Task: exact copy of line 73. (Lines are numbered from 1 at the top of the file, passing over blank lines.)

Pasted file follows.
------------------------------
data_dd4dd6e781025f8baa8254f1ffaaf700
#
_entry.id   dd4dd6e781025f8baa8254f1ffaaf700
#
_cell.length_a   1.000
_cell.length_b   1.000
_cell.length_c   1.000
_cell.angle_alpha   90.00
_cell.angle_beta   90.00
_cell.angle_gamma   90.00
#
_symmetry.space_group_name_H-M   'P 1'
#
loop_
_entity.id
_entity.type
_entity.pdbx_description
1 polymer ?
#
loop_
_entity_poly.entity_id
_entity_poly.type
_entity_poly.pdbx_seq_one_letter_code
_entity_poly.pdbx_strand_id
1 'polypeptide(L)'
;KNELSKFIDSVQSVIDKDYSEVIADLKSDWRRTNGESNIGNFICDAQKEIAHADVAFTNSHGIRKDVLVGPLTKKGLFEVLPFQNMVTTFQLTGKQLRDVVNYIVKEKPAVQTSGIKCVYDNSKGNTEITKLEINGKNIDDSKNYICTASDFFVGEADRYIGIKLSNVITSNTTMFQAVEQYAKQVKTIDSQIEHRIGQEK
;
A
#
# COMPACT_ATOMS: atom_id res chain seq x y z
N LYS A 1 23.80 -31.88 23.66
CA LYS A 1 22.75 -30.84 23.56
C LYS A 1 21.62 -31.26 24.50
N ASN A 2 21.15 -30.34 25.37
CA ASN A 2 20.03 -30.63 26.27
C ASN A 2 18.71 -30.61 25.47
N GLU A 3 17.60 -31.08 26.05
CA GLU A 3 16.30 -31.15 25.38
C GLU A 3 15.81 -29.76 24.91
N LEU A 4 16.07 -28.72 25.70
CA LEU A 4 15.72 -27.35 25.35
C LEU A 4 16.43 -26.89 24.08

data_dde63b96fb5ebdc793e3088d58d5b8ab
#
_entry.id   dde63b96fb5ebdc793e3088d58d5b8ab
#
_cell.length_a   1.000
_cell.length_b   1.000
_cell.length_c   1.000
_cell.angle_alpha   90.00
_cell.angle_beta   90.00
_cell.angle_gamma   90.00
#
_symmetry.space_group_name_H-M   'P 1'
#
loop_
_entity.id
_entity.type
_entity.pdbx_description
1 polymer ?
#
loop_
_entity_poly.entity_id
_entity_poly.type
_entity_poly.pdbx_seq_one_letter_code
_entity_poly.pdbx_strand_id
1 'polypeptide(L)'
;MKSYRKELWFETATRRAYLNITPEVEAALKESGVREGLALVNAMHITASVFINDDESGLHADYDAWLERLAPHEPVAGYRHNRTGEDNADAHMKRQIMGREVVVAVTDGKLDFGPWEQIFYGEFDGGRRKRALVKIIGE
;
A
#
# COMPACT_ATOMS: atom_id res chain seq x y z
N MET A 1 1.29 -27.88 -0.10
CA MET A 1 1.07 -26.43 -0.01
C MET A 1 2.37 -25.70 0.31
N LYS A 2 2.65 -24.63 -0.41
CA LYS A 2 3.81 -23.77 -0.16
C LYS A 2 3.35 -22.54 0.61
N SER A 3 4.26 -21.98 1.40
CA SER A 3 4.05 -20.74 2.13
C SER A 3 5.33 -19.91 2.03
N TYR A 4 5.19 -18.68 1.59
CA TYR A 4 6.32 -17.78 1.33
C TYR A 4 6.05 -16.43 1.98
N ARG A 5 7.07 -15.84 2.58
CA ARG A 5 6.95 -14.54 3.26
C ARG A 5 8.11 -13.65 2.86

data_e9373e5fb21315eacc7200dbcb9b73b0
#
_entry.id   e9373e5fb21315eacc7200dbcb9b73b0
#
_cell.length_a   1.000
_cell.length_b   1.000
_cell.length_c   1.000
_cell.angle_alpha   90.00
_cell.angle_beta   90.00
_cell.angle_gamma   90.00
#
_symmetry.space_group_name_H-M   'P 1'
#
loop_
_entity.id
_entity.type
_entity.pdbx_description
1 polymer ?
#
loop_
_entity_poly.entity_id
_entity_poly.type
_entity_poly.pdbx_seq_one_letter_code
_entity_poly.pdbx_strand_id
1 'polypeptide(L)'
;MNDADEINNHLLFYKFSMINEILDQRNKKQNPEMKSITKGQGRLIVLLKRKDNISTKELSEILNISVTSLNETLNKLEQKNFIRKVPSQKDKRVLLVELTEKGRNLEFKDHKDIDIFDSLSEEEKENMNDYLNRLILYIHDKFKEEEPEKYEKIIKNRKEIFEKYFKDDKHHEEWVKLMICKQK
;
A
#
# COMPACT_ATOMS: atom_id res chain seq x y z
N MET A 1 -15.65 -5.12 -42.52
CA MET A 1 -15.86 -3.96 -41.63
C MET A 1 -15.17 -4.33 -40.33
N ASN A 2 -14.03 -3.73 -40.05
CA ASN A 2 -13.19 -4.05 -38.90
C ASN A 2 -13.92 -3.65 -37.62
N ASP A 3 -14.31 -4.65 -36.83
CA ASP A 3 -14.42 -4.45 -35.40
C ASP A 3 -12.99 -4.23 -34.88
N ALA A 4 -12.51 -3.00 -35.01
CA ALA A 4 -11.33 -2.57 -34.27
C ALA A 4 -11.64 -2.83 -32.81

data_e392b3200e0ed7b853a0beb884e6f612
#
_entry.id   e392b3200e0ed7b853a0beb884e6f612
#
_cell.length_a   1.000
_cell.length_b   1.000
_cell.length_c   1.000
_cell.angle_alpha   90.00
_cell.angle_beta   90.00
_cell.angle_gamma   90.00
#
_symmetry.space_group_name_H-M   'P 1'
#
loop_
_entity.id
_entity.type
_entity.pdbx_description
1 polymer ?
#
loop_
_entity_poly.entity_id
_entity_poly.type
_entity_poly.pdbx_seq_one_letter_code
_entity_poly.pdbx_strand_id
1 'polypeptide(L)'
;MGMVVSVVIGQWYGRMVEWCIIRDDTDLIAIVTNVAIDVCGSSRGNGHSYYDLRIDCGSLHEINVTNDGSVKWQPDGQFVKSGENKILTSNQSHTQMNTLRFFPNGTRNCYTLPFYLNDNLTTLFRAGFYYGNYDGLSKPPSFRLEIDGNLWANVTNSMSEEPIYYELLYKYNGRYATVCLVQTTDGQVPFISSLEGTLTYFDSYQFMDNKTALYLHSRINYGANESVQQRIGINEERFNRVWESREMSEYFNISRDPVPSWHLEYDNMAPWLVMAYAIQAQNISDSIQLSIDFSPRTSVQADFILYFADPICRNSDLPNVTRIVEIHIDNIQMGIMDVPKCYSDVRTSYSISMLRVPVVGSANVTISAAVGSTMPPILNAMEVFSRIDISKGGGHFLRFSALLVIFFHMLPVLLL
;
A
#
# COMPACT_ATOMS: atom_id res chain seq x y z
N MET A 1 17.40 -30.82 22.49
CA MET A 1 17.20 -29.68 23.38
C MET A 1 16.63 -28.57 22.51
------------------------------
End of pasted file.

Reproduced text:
N MET A 1 1.29 -27.88 -0.10